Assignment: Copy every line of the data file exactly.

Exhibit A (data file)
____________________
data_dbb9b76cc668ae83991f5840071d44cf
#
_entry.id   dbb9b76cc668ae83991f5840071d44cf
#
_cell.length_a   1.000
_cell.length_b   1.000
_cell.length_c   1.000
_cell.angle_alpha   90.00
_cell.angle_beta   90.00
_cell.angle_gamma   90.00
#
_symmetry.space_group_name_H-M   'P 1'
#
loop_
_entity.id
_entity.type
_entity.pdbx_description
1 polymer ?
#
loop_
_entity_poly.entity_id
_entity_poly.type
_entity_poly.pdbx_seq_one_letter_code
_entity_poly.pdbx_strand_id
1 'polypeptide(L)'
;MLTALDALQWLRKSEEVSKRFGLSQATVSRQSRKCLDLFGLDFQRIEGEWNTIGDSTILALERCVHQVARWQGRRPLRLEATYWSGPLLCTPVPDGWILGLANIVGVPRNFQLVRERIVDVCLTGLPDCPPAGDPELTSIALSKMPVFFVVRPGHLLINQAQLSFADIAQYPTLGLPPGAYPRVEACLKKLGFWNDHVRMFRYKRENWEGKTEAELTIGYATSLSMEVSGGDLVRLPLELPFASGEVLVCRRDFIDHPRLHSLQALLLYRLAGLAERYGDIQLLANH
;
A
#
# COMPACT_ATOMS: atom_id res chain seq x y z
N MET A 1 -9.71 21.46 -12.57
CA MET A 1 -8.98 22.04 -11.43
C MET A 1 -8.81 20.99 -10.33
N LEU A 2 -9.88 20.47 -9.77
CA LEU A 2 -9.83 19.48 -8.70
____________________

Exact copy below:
data_dbb9b76cc668ae83991f5840071d44cf
#
_entry.id   dbb9b76cc668ae83991f5840071d44cf
#
_cell.length_a   1.000
_cell.length_b   1.000
_cell.length_c   1.000
_cell.angle_alpha   90.00
_cell.angle_beta   90.00
_cell.angle_gamma   90.00
#
_symmetry.space_group_name_H-M   'P 1'
#
loop_
_entity.id
_entity.type
_entity.pdbx_description
1 polymer ?
#
loop_
_entity_poly.entity_id
_entity_poly.type
_entity_poly.pdbx_seq_one_letter_code
_entity_poly.pdbx_strand_id
1 'polypeptide(L)'
;MLTALDALQWLRKSEEVSKRFGLSQATVSRQSRKCLDLFGLDFQRIEGEWNTIGDSTILALERCVHQVARWQGRRPLRLEATYWSGPLLCTPVPDGWILGLANIVGVPRNFQLVRERIVDVCLTGLPDCPPAGDPELTSIALSKMPVFFVVRPGHLLINQAQLSFADIAQYPTLGLPPGAYPRVEACLKKLGFWNDHVRMFRYKRENWEGKTEAELTIGYATSLSMEVSGGDLVRLPLELPFASGEVLVCRRDFIDHPRLHSLQALLLYRLAGLAERYGDIQLLANH
;
A
#
# COMPACT_ATOMS: atom_id res chain seq x y z
N MET A 1 -9.71 21.46 -12.57
CA MET A 1 -8.98 22.04 -11.43
C MET A 1 -8.81 20.99 -10.33
N LEU A 2 -9.88 20.47 -9.77
CA LEU A 2 -9.83 19.48 -8.70